A federal judge today sentenced the former chief executive of City of Angels Medical Center to two years in prison and ordered more than $4.1 million in restitution for paying illegal kickbacks for patient referrals skimmed from Skid Row transients.
Dr. Rudra Sabaratnam, a 66-year-old Sri Lankan-born Brentwood physician, pleaded guilty in 2008 in U.S. District Court to two counts of health care fraud for his role in a scheme to defraud public health insurance programs by recruiting transients from downtown Los Angeles.
"This is an extremely serious offense,'' U.S. District Judge George H. King said before handing down the defendant's sentence. "He was a very well-established person, yet he took advantage of the system for his own financial gain.''
The investigation that led to the charges was launched after Los Angeles police spotted five patients dumped on Skid Row in October 2006. Authorities later determined those "patients'' were recruited and paid $100 or less for their role in the scheme.
Sabaratnam — also formerly a co-owner of the hospital — admitted paying co-defendant Estill Mitts to refer transient Medicare and Medi-Cal beneficiaries, recruited primarily from Skid Row, to City of Angels for in-patient hospital stays.
"He did this not out of the goodness of his heart ... but out of his own financial interest,'' King said.
Sabaratnam apologized to his family for "my criminal conduct and the terrible shame'' he caused them.
"I have some productive years left and I intend to use them'' to make amends, he said.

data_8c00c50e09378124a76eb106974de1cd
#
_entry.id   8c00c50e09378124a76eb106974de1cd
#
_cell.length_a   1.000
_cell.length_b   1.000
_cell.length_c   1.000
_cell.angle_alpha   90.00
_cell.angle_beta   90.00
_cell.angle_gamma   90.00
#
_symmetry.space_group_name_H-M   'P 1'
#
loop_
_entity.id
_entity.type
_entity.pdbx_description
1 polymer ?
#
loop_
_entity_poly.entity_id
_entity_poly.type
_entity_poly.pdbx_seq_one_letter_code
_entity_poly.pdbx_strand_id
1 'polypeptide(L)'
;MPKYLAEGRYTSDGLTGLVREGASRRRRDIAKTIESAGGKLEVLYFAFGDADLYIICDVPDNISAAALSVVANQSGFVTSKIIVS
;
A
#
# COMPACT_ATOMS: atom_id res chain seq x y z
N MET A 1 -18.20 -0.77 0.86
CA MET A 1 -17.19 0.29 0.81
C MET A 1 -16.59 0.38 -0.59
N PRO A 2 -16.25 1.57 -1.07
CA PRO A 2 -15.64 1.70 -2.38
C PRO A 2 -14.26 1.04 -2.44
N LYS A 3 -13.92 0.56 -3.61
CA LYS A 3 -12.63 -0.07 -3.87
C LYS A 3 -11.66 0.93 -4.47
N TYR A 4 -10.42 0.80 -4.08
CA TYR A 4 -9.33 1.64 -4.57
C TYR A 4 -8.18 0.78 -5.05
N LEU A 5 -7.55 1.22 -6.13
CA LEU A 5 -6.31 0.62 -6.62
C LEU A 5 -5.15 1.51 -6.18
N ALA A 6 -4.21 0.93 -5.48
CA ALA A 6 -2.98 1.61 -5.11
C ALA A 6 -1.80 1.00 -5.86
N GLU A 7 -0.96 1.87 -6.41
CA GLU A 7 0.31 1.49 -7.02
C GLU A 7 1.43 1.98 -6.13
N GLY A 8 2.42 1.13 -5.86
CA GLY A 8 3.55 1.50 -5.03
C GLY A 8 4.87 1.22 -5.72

John Vandevelde, the defendant's attorney, said his client indeed felt so ashamed that he did not allow family members to attend the hearing.
"He cannot stand the thought that his loved ones will have a picture of him here being sentenced,'' Vandevelde told the judge.
The defense attorney argued that Sabaratnam should be sentenced to home detention rather than federal prison, particularly because he cooperated with investigators after his 2008 arrest.
But Assistant U.S. Attorney Vince Farhat countered that the defendant began helping prosecutors only after charges were filed against him.
King sided with the prosecutor, saying that cooperation "does not simply wipe away'' the severity of this type of crime.
Throughout the scheme, Mitts operated an "assessment center,'' known as the Seventh Street Christian Day Center, in downtown's Skid Row. There, the homeless were paid $100 or less to go to the hospital run by Sabaratnam for medical procedures they didn't need, Farhat said.
City of Angels, a 180-bed short-term surgical and medical facility in downtown Los Angeles, billed Medicare and Medi-Cal for in-patient services for the recruits, including many who had no need for the procedures, Farhat said.
The amount of illegal kickbacks Sabaratnam paid and caused to be paid to Mitts and others was more than $400,000, the prosecutor said.
Mitts pleaded guilty in 2008 to conspiracy to commit health care fraud, money laundering and tax evasion. He is set to be sentenced by King on Nov. 22, along with Dante Nicholson, the hospital's former senior vice president.
Robert Bourseau, a former co-owner of the hospital, was sentenced last February to three years in federal prison for his part in the fraud and ordered to pay part of the $4.1 million in restitution.
That same month, Bourseau and Sabaratnam agreed to pay $10 million to settle a civil lawsuit brought by federal and state prosecutors over the scheme.
Sabaratnam must serve three years of supervised release after he is freed from prison, King said.
The judge gave Sabaratnam until Dec. 6 to surrender to the U.S. Marshals Service to begin serving his sentence.